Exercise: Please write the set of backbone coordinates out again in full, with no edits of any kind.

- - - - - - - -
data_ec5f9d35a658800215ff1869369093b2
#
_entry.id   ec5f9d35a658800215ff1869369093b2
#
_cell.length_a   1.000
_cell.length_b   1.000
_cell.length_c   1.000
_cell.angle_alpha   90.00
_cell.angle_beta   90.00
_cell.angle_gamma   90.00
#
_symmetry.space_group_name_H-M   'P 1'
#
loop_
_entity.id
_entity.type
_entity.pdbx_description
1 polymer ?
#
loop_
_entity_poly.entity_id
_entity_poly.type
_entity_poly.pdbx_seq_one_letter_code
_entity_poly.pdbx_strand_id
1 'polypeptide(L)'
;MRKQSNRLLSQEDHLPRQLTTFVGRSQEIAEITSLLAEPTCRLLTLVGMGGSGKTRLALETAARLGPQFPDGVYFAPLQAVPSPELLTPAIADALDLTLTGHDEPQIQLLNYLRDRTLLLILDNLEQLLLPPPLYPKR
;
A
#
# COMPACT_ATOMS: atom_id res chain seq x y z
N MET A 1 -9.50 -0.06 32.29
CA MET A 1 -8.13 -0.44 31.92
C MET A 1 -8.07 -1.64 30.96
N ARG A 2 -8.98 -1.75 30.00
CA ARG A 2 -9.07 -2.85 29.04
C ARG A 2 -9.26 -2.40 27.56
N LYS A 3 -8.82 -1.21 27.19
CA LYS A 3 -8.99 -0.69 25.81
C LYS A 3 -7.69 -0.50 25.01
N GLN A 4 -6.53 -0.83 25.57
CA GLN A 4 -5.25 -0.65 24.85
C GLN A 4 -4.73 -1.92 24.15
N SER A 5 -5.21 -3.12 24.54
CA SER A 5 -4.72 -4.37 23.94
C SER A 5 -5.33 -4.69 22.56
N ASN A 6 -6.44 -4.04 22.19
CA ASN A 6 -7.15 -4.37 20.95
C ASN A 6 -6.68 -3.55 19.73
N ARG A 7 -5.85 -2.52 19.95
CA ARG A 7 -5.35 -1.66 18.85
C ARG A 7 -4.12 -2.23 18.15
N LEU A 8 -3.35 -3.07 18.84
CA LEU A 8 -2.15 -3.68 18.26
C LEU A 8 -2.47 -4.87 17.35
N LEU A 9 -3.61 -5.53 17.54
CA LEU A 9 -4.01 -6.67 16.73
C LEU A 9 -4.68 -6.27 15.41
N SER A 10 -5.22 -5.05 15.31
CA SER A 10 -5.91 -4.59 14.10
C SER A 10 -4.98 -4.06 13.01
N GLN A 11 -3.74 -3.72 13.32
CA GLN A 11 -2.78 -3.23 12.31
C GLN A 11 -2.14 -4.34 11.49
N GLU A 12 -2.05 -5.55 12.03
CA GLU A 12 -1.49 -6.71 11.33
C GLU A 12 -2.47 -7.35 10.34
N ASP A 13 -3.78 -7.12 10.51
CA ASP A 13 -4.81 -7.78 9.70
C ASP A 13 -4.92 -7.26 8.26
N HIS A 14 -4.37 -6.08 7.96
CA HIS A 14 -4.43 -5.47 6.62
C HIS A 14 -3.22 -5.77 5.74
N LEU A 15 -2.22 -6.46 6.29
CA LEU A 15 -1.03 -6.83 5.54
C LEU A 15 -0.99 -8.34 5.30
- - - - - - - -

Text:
data_ec5f9d35a658800215ff1869369093b2
#
_entry.id   ec5f9d35a658800215ff1869369093b2
#
_cell.length_a   1.000
_cell.length_b   1.000
_cell.length_c   1.000
_cell.angle_alpha   90.00
_cell.angle_beta   90.00
_cell.angle_gamma   90.00
#
_symmetry.space_group_name_H-M   'P 1'
#
loop_
_entity.id
_entity.type
_entity.pdbx_description
1 polymer ?
#
loop_
_entity_poly.entity_id
_entity_poly.type
_entity_poly.pdbx_seq_one_letter_code
_entity_poly.pdbx_strand_id
1 'polypeptide(L)'
;MRKQSNRLLSQEDHLPRQLTTFVGRSQEIAEITSLLAEPTCRLLTLVGMGGSGKTRLALETAARLGPQFPDGVYFAPLQAVPSPELLTPAIADALDLTLTGHDEPQIQLLNYLRDRTLLLILDNLEQLLLPPPLYPKR
;
A
#
# COMPACT_ATOMS: atom_id res chain seq x y z
N MET A 1 -9.50 -0.06 32.29
CA MET A 1 -8.13 -0.44 31.92
C MET A 1 -8.07 -1.64 30.96
N ARG A 2 -8.98 -1.75 30.00
CA ARG A 2 -9.07 -2.85 29.04
C ARG A 2 -9.26 -2.40 27.56
N LYS A 3 -8.82 -1.21 27.19
CA LYS A 3 -8.99 -0.69 25.81
C LYS A 3 -7.69 -0.50 25.01
N GLN A 4 -6.53 -0.83 25.57
CA GLN A 4 -5.25 -0.65 24.85
C GLN A 4 -4.73 -1.92 24.15
N SER A 5 -5.21 -3.12 24.54
CA SER A 5 -4.72 -4.37 23.94
C SER A 5 -5.33 -4.69 22.56
N ASN A 6 -6.44 -4.04 22.19
CA ASN A 6 -7.15 -4.37 20.95
C ASN A 6 -6.68 -3.55 19.73
N ARG A 7 -5.85 -2.52 19.95
CA ARG A 7 -5.35 -1.66 18.85
C ARG A 7 -4.12 -2.23 18.15
N LEU A 8 -3.35 -3.07 18.84
CA LEU A 8 -2.15 -3.68 18.26
C LEU A 8 -2.47 -4.87 17.35
N LEU A 9 -3.61 -5.53 17.54
CA LEU A 9 -4.01 -6.67 16.73
C LEU A 9 -4.68 -6.27 15.41
N SER A 10 -5.22 -5.05 15.31
CA SER A 10 -5.91 -4.59 14.10
C SER A 10 -4.98 -4.06 13.01
N GLN A 11 -3.74 -3.72 13.32
CA GLN A 11 -2.78 -3.23 12.31
C GLN A 11 -2.14 -4.34 11.49
N GLU A 12 -2.05 -5.55 12.03
CA GLU A 12 -1.49 -6.71 11.33
C GLU A 12 -2.47 -7.35 10.34
N ASP A 13 -3.78 -7.12 10.51
CA ASP A 13 -4.81 -7.78 9.70
C ASP A 13 -4.92 -7.26 8.26
N HIS A 14 -4.37 -6.08 7.96
CA HIS A 14 -4.43 -5.47 6.62
C HIS A 14 -3.22 -5.77 5.74
N LEU A 15 -2.22 -6.46 6.29
CA LEU A 15 -1.03 -6.83 5.54
C LEU A 15 -0.99 -8.34 5.30